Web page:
Automotive in Turkey
The foundations of Turkey’s automotive industry date back to the early 1960s, when the first efforts to develop and produce the first Turkish-made passenger car were undertaken. During a period of rapid industrialization and progress, this key sector transformed itself from assembly-based partnerships to a full-fledged industry with design capability and massive production capacity. Between 2000 and 2014, original equipment manufacturers (OEM) invested more than USD 12 billion in their operations in Turkey. These investments significantly developed their manufacturing capabilities, which has led to Turkey becoming an important part of the global value chain of international OEMs. Meeting and exceeding international quality and safety standards, today’s Turkish automotive industry is highly efficient and competitive thanks to value-added production. Turkey accounts for 25 percent of the automotive production occurring in Central and Eastern Europe.
The automotive industry is a main driver of the manufacturing sector in Turkey. It is one of the largest employers in the country, creating job opportunities for more than 400,000 people. With three out of the five top exporters hailing from the automotive industry, it is also an export champion with its 16 percent share in total exports.
In 2011, the Turkish government released an official automotive sector strategy in a bid to shape the future of the industry. This strategy has as its primary objective the “enhancement of sustainable global competitive strength of the automotive sector and its transformation into an industry that utilizes advanced technology and generates high value-added.” The key elements of this official strategy include the production of a locally designed and manufactured car, research into which is already underway. Turkey is set to become one of the few countries with its own automobile brand in the coming years.
To this end, activities aimed at improving the R&D, design and branding capabilities will play a vital role in reaching the higher end of the value chain. As such, Turkey’s automotive industry is increasingly investing in R&D efforts. As of the end of 2014, 50 R&D centers belonging to automotive manufacturers/suppliers are operational in Turkey. This accounts for the largest group of R&D facilities in any industry in the country.
The total amount spent on R&D activities in Turkey has also been increasing steadily, with R&D expenditures reaching TRY 14.8 billion in 2013, up from 2001’s level of TRY 1.29 billion — an impressive compound annual growth rate (CAGR) of 22.5 percent. The R&D spending in Turkey’s automotive industry rose from TRY 206 million in 2006 to TRY 547 million in 2013. Notable examples of global brands conducting product development, design and engineering in Turkey include Ford, Fiat and Daimler. Ford Otosan’s R&D center is one of Ford’s three largest global R&D centers, while Fiat’s R&D center in Bursa is the Italian company’s only center serving the European market outside its home country. Meanwhile, Daimler’s R&D center in Istanbul complements the German company’s truck and bus manufacturing operations in Turkey.
Turkey also offers a supportive environment on the supply chain side. There are around 1,100 first-tier companies working directly with OEMs. With the parts going directly to the production lines of vehicle manufacturers, the localization rate of OEMs varies between 50 and 70 percent. Turkey is also home to many global suppliers. There are more than 250 global suppliers that use Turkey as a production base, with 28 of them ranking among the 50 largest global suppliers.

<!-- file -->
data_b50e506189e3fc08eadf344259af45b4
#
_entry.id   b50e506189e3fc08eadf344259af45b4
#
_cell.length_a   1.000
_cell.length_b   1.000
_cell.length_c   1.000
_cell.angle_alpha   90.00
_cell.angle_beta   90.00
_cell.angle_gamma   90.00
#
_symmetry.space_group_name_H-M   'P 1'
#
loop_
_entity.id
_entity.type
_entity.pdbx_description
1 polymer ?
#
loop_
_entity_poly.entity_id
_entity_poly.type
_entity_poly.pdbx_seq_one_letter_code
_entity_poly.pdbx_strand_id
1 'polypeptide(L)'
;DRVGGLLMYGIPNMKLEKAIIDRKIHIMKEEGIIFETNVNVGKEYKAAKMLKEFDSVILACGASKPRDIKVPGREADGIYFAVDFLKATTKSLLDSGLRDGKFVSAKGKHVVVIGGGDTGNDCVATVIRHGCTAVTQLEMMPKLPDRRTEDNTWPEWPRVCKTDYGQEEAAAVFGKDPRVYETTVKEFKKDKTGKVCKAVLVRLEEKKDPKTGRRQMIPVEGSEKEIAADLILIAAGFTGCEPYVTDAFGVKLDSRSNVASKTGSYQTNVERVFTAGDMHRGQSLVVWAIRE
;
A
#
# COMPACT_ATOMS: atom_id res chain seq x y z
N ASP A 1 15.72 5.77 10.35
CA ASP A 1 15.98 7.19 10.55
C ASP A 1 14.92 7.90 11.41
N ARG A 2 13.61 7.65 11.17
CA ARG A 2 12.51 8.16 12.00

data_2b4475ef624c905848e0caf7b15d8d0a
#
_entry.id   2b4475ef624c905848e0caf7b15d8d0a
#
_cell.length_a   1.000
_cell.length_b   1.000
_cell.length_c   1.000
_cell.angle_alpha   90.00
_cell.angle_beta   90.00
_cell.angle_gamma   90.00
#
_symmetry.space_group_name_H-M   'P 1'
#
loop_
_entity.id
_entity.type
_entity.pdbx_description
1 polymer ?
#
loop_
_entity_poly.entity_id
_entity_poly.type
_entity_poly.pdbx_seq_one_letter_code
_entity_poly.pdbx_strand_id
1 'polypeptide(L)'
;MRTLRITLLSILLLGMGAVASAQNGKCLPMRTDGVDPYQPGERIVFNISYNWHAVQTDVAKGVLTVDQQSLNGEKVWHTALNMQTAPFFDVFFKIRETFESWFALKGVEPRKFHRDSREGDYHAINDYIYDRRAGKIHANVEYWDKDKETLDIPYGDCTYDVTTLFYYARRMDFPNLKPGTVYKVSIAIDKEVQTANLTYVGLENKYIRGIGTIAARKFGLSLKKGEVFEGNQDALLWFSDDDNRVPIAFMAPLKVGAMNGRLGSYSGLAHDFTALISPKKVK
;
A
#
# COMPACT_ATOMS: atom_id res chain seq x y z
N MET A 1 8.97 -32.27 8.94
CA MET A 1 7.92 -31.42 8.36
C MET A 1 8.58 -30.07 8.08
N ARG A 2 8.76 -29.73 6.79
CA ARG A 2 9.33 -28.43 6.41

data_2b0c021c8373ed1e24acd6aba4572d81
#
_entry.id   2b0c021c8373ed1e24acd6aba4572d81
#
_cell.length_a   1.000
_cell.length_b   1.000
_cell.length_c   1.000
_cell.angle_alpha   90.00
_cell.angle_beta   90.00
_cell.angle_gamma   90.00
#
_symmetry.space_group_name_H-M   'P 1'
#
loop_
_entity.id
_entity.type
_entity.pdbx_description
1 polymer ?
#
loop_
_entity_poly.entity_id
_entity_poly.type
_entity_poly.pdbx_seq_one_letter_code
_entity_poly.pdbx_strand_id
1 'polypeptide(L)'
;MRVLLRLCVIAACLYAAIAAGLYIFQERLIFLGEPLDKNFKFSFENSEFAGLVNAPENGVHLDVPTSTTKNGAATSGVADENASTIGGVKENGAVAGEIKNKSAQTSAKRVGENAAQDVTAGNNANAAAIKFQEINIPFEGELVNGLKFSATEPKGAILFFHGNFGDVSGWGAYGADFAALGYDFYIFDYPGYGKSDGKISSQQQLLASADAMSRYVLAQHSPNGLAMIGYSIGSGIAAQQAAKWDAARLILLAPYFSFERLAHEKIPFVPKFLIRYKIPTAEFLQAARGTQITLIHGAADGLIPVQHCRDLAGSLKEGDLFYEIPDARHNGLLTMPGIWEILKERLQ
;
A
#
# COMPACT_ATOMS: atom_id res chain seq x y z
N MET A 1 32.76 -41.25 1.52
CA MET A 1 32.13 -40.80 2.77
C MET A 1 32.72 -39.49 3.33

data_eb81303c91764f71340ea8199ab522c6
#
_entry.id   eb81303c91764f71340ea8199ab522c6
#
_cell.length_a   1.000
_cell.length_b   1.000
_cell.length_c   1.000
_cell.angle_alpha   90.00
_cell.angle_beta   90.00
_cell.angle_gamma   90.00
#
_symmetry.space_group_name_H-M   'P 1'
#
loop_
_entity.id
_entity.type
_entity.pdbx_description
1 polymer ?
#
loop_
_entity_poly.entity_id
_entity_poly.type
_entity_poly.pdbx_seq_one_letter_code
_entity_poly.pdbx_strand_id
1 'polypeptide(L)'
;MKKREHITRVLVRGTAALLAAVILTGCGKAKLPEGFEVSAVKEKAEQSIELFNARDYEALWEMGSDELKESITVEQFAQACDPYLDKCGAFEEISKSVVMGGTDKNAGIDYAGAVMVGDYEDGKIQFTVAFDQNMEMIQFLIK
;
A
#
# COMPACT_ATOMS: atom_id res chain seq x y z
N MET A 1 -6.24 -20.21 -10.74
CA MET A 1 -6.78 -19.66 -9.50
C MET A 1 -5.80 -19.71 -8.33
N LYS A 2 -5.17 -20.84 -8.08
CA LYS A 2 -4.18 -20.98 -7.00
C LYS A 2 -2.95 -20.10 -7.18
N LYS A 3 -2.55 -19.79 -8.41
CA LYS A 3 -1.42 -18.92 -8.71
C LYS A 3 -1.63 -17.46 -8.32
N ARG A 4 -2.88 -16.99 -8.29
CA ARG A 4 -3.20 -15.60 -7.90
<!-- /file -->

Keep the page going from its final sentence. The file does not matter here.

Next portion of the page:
The product portfolio of automotive manufacturers in Turkey covers a wide range of vehicles from sedans to heavy trucks. Taking advantage of its competitive and highly-skilled workforce, dynamic local market and favorable geographical location, Turkey increased its vehicle production from 374,000 in 2002 to over 1,170,445 units in 2014, representing a CAGR of around 10 percent during this period.
This growth has led Turkey to become the 17th largest automotive manufacturer in the world. Turkey has already become a center of excellence, particularly with respect to the production of commercial vehicles. By the end of 2014, Turkey was the largest producer of light commercial vehicles in Europe.
Auto manufacturers increasingly choose Turkey as a production base for their export sales. This is evidenced by the fact that around 75 percent of production in Turkey is destined for foreign markets. In 2014, close to 900,000 vehicles were exported from Turkey to different markets. While Germany, France, Italy, UK and Spain are currently the major export customers of the Turkish automotive industry, there is a trend of diversification in export destinations with companies looking into nearby emerging countries where there is considerably more demand potential for new auto sales.
Turkey’s strength in the auto industry has been built on its robust domestic demand, which has driven investment in the industry by major international auto manufacturers. Backed by the country’s strong economic performance, auto sales have shown remarkable growth in recent years. Between 2003 and 2014, the Turkish automotive market saw a CAGR of 9.30 percent.
In 2013, domestic vehicle sales reached just shy of 800,000 units. Despite strong sales figures, automobile penetration in Turkey — 165 cars per 1,000 people — is still well behind the European average of 500. This indicates ample opportunities for carmakers in the domestic market. Increased purchasing power combined with a low automobile ownership rate should help drive automobile sales in the coming years.